President Donald Trump on Sunday baselessly accused his own administration of inflating the number of COVID-19 cases and deaths in the U.S. as the pandemic’s death toll ticked past 350,000 nationwide earlier in the day.
Trump, who has downplayed the threat of the coronavirus from the get-go, attacked the U.S. Centers for Disease Control and Prevention for having a “ridiculous method” for counting the number of infections and deaths.
“When in doubt, call it Covid,’” Trump tweeted, appearing to suggest that was the CDC’s stance on recording pandemic-related statistics. “Fake News!”
But some public health experts say the number of COVID-19 cases is actually likely underreported since many people infected with the virus may be asymptomatic or show only mild symptoms and not seek treatment.
A recent study co-authored by nine scientists who work for the CDC found the actual number of COVID-19 cases as of late September was likely more than seven times higher than the official U.S. count. (The research was conducted in the scientists’ own personal capacities and was not sanctioned by the CDC.)
The CDC did not immediately respond to a request for comment.
Asked about Trump’s claim Sunday, U.S. Surgeon General Jerome Adams told CNN that he has “no reason to doubt” the official death toll.
“One of the most challenging things about this entire pandemic … has been trying to get health information to the American people in the midst of politics,” Adams said. “I’m focused on making sure people can get the information they need.”
Dr. Anthony Fauci, the top infectious disease expert on the White House’s coronavirus task force, echoed Adams’ affirmation of the federal government’s COVID-19 numbers during an interview with ABC’s “This Week” on Sunday.
“The deaths are real deaths,” Fauci said when asked about Trump’s accusation against the CDC. “All you need to do is to go out into the trenches, go to the hospitals, see what the health care workers are dealing with. They are under very stressed situations.”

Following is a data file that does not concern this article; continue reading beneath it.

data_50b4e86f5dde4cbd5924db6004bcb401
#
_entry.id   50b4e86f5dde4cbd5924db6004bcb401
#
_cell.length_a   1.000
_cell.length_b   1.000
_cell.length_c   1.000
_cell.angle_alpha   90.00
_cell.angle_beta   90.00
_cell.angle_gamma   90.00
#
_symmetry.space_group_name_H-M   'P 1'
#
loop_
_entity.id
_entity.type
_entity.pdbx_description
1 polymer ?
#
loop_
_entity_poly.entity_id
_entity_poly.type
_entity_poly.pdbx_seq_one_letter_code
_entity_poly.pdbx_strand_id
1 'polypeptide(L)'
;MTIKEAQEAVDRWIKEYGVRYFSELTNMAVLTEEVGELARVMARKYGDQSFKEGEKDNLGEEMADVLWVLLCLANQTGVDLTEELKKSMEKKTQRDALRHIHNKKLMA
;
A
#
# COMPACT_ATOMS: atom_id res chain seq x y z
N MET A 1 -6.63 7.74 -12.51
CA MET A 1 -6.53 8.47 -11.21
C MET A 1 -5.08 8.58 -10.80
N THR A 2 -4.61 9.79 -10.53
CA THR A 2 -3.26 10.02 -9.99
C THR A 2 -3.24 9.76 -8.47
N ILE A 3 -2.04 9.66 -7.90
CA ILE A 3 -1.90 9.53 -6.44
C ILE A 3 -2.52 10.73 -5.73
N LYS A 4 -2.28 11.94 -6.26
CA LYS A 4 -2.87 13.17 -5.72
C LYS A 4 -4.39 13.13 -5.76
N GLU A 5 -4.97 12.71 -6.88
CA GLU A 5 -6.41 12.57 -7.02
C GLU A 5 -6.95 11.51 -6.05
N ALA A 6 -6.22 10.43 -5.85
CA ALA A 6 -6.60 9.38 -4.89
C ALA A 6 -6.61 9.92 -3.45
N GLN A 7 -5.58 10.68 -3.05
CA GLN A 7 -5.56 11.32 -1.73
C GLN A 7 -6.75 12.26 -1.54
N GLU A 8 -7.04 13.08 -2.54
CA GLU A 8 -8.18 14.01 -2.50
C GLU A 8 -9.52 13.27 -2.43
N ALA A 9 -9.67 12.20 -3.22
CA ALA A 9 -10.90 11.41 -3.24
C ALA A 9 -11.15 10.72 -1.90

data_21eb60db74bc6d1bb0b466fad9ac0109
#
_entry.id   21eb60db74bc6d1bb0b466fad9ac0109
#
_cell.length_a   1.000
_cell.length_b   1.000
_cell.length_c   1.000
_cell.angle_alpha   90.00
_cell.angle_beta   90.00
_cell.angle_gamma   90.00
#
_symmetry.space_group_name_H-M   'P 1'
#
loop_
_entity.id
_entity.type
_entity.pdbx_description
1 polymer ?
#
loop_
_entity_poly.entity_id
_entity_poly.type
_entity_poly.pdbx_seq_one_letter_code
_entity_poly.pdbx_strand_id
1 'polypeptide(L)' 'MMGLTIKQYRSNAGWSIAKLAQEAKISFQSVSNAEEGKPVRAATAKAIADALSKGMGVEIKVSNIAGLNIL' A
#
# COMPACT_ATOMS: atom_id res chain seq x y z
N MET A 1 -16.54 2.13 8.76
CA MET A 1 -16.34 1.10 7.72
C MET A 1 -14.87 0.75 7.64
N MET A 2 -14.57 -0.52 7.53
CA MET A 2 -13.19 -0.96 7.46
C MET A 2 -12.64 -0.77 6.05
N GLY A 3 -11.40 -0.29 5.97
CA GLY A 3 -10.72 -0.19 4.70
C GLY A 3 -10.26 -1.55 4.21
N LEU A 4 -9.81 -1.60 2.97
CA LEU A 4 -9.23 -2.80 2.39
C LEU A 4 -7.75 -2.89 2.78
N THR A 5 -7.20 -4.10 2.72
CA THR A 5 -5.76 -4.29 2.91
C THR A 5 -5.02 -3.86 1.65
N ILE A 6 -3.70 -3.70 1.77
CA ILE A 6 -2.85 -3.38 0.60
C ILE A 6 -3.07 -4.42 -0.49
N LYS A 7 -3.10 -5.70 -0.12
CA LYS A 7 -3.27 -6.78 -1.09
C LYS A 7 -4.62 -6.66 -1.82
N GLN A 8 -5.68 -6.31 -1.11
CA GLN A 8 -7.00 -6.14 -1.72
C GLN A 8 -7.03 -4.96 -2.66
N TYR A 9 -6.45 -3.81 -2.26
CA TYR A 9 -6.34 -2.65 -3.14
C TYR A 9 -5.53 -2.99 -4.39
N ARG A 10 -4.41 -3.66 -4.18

“In many areas of the country, the hospital beds are stretched,” he continued. “People are running out of beds, running out of trained personnel. … That’s real. That’s not fake.”
As the U.S. continues to lead the world in reported coronavirus infections and deaths, the federal government and states are working to distribute millions of doses of the two COVID-19 vaccines that have been approved for emergency use so far by the Food and Drug Administration.
Trump administration officials said in November that they expected to have 20 million Americans vaccinated by the end of December. But they’ve fallen far short of their goal with only about 4.2 million vaccines administered as of Saturday.
Trump’s vaccine czar, Dr. Moncef Slaoui, took responsibility for the slow rate of distribution, stating last month that his team made a mistake when initially calculating the shipping timeline.
But Trump has repeatedly pointed the finger at states for the slow distribution.
“The vaccines are being delivered to the states by the Federal Government far faster than they can be administered!” the president tweeted Sunday.
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